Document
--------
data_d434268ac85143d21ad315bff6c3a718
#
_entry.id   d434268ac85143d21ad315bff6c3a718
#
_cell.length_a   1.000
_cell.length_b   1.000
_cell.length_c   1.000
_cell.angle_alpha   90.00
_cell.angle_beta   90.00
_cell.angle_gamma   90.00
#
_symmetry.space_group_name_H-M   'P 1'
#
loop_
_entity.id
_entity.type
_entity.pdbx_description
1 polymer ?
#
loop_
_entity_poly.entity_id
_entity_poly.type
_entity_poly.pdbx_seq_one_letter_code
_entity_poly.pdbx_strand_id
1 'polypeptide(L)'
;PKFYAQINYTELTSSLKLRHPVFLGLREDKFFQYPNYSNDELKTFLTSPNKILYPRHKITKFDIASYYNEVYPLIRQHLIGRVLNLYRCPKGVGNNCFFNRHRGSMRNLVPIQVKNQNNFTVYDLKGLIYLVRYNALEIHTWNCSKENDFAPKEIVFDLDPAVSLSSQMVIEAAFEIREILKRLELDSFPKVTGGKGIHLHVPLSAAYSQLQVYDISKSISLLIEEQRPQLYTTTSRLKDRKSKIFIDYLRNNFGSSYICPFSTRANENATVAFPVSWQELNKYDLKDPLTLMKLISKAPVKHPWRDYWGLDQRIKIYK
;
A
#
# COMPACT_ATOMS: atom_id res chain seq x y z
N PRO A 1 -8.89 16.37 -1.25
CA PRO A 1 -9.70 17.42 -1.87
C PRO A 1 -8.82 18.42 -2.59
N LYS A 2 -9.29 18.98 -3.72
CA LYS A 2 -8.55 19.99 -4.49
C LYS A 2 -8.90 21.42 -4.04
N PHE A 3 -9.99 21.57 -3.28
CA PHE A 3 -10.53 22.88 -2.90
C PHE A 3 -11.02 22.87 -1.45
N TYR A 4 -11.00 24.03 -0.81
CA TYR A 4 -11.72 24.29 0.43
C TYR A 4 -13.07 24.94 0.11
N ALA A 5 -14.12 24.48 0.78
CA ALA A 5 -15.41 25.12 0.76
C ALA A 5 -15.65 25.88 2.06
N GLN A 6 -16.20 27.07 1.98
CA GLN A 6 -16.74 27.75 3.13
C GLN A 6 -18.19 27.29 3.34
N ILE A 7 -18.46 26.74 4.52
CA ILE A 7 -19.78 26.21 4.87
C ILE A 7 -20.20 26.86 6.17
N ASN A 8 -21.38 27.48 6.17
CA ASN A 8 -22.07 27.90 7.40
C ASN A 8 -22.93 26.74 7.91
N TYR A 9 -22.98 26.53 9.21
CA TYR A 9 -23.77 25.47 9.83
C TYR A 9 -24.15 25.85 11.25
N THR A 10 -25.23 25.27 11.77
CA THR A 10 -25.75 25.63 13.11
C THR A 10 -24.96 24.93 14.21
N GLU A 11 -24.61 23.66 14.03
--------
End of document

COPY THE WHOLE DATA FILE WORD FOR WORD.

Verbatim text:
data_d434268ac85143d21ad315bff6c3a718
#
_entry.id   d434268ac85143d21ad315bff6c3a718
#
_cell.length_a   1.000
_cell.length_b   1.000
_cell.length_c   1.000
_cell.angle_alpha   90.00
_cell.angle_beta   90.00
_cell.angle_gamma   90.00
#
_symmetry.space_group_name_H-M   'P 1'
#
loop_
_entity.id
_entity.type
_entity.pdbx_description
1 polymer ?
#
loop_
_entity_poly.entity_id
_entity_poly.type
_entity_poly.pdbx_seq_one_letter_code
_entity_poly.pdbx_strand_id
1 'polypeptide(L)'
;PKFYAQINYTELTSSLKLRHPVFLGLREDKFFQYPNYSNDELKTFLTSPNKILYPRHKITKFDIASYYNEVYPLIRQHLIGRVLNLYRCPKGVGNNCFFNRHRGSMRNLVPIQVKNQNNFTVYDLKGLIYLVRYNALEIHTWNCSKENDFAPKEIVFDLDPAVSLSSQMVIEAAFEIREILKRLELDSFPKVTGGKGIHLHVPLSAAYSQLQVYDISKSISLLIEEQRPQLYTTTSRLKDRKSKIFIDYLRNNFGSSYICPFSTRANENATVAFPVSWQELNKYDLKDPLTLMKLISKAPVKHPWRDYWGLDQRIKIYK
;
A
#
# COMPACT_ATOMS: atom_id res chain seq x y z
N PRO A 1 -8.89 16.37 -1.25
CA PRO A 1 -9.70 17.42 -1.87
C PRO A 1 -8.82 18.42 -2.59
N LYS A 2 -9.29 18.98 -3.72
CA LYS A 2 -8.55 19.99 -4.49
C LYS A 2 -8.90 21.42 -4.04
N PHE A 3 -9.99 21.57 -3.28
CA PHE A 3 -10.53 22.88 -2.90
C PHE A 3 -11.02 22.87 -1.45
N TYR A 4 -11.00 24.03 -0.81
CA TYR A 4 -11.72 24.29 0.43
C TYR A 4 -13.07 24.94 0.11
N ALA A 5 -14.12 24.48 0.78
CA ALA A 5 -15.41 25.12 0.76
C ALA A 5 -15.65 25.88 2.06
N GLN A 6 -16.20 27.07 1.98
CA GLN A 6 -16.74 27.75 3.13
C GLN A 6 -18.19 27.29 3.34
N ILE A 7 -18.46 26.74 4.52
CA ILE A 7 -19.78 26.21 4.87
C ILE A 7 -20.20 26.86 6.17
N ASN A 8 -21.38 27.48 6.17
CA ASN A 8 -22.07 27.90 7.40
C ASN A 8 -22.93 26.74 7.91
N TYR A 9 -22.98 26.53 9.21
CA TYR A 9 -23.77 25.47 9.83
C TYR A 9 -24.15 25.85 11.25
N THR A 10 -25.23 25.27 11.77
CA THR A 10 -25.75 25.63 13.11
C THR A 10 -24.96 24.93 14.21
N GLU A 11 -24.61 23.66 14.03